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There were some important developments in the privacy, technology and intellectual property sectors in 2016. The introduction of a new way to transfer data between the EU and the US, known as the 'Privacy Shield', now fills the void created by the invalidation of the previous 'Safe Harbor' regime. In a similar vein, preparation for the adoption of the new European General Data Protection Regulation is on-going and affecting thousands of businesses. Brexit will force many UK and Irish businesses to re-examine their IT and commercial contracts. 2016 also saw new laws and court rulings from Europe impacting the areas of e-signatures, the digital economy and the resale of software.
Key topics in 2016 include:
EU-US Privacy Shield - and Introducing the General Data Protection Regulation
E-sign on the Dotted Line - The EU's New Rules on Electronic Identification
What Does Brexit Mean For Your IT and Commercial Contracts?
EU Court Answers: When Can You Re-sell Software?
EU-US Privacy Shield and Introducing the General Data Protection Regulation
In July 2016, the European Commission adopted the replacement for the EU-US Safe Harbor scheme, the so-called 'Privacy Shield'. This is the new, EU-approved mechanism for the transfer of personal data between the EU and the US. The Shield framework seeks to protect the fundamental rights of individuals whose data is transferred to the US and to provide legal certainty for businesses. While businesses can self-certify with the US Department of Commerce, the Shield imposes greater obligations on them and provides for stronger monitoring of and enforcement against participating companies by US authorities. In addition, EU concerns over US surveillance have been addressed through commitments and written assurances made by US authorities and by reforms in US surveillance laws.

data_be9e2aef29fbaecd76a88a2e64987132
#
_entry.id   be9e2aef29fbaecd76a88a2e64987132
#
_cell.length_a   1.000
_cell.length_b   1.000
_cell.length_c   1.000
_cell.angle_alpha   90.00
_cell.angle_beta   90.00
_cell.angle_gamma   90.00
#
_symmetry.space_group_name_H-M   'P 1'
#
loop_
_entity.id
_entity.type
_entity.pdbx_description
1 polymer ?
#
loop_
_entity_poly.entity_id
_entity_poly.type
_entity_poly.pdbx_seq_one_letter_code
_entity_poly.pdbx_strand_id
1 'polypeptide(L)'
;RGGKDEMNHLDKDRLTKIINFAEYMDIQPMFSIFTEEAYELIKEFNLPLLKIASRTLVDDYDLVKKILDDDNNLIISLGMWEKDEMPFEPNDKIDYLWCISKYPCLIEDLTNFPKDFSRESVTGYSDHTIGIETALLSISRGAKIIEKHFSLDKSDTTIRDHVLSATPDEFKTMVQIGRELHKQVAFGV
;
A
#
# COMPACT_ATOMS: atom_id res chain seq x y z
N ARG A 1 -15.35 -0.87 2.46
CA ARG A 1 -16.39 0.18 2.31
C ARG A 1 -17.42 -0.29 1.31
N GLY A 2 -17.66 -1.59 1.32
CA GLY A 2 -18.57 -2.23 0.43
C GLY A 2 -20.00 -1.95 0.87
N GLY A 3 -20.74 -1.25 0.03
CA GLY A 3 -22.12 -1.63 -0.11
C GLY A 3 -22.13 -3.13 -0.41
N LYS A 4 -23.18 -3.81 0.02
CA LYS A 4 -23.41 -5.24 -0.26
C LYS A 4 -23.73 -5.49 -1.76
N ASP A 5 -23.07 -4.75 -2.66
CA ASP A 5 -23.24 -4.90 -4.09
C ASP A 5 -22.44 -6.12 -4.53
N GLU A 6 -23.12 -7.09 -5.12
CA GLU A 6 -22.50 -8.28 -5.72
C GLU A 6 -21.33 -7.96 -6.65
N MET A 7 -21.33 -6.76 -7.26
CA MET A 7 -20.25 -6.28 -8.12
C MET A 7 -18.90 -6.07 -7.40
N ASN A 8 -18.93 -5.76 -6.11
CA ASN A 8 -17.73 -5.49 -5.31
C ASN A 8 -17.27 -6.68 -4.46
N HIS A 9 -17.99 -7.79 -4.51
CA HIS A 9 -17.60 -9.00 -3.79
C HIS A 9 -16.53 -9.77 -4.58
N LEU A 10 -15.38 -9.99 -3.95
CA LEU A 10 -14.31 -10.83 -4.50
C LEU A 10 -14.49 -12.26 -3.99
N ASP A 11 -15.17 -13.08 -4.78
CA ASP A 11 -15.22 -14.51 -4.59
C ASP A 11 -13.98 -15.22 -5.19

General Data Protection Regulation
The European General Data Protection Regulation (GDPR) will replace the current EU Data Protection Directive in May 2018. The GDPR will comprehensively regulate data protection throughout the EU, with the exception of data processed for law enforcement purposes. It builds upon familiar concepts and rules in the existing EU Data Protection Directive, but in many ways it goes further, having a wider scope, raising standards and increasing sanctions. As the GDPR will capture both data and companies that previously fell...